Fair Labor Standards Act (FLSA)

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The Fair Labor Standards Act of 1938 (FLSA) established fundamental changes to labor standards in the United States. Infamously, FLSA created the federal minimum wage for most private and public employees, which originally was $0.25 an hour. Secondly, FLSA created “time-and-a-half” overtime pay for all work time after 40 hours in a week except for exempted employees. Thirdly, FLSA restricted employment of children below the age of 16 except for specific areas like agriculture with their own age minimums unless permission is given by a guardian. However, children under the age of 18 could not be employed in most hazardous occupations and some specific sectors such as mining or manufacturing.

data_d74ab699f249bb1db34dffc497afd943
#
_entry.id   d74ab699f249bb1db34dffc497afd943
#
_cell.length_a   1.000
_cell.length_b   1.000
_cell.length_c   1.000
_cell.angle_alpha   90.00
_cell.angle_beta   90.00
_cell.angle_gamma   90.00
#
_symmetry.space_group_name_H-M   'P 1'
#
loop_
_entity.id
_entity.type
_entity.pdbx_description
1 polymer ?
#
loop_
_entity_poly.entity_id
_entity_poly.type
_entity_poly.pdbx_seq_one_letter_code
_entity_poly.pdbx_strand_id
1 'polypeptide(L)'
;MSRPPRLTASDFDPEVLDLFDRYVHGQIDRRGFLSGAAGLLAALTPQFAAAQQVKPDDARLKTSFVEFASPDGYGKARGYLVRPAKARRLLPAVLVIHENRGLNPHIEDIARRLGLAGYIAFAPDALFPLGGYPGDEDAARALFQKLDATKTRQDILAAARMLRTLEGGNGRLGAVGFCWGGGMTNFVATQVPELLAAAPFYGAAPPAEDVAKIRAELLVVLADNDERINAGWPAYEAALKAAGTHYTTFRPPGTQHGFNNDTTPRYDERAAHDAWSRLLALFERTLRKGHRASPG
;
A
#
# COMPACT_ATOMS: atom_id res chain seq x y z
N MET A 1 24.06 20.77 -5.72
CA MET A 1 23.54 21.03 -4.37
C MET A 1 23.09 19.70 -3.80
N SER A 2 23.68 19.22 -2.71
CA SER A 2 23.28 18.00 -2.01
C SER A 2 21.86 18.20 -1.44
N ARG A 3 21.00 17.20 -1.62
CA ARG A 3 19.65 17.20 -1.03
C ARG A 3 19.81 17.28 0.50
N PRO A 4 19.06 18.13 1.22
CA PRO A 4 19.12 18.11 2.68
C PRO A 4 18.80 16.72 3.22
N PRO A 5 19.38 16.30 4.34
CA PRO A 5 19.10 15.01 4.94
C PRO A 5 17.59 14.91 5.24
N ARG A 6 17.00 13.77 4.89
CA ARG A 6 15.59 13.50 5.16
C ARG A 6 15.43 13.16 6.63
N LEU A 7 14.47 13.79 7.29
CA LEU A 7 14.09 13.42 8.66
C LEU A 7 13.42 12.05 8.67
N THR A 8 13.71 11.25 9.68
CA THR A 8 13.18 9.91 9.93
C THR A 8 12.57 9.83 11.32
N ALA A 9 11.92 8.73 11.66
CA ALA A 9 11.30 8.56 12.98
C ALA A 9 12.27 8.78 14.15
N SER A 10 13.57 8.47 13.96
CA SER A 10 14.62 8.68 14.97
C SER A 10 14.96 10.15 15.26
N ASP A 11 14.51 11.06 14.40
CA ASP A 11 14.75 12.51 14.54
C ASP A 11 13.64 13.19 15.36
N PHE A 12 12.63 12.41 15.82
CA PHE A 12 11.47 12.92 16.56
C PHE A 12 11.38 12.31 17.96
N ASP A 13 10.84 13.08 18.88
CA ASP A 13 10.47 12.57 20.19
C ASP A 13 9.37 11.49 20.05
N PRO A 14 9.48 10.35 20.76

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[Last updated in June of 2021 by the Wex Definitions Team]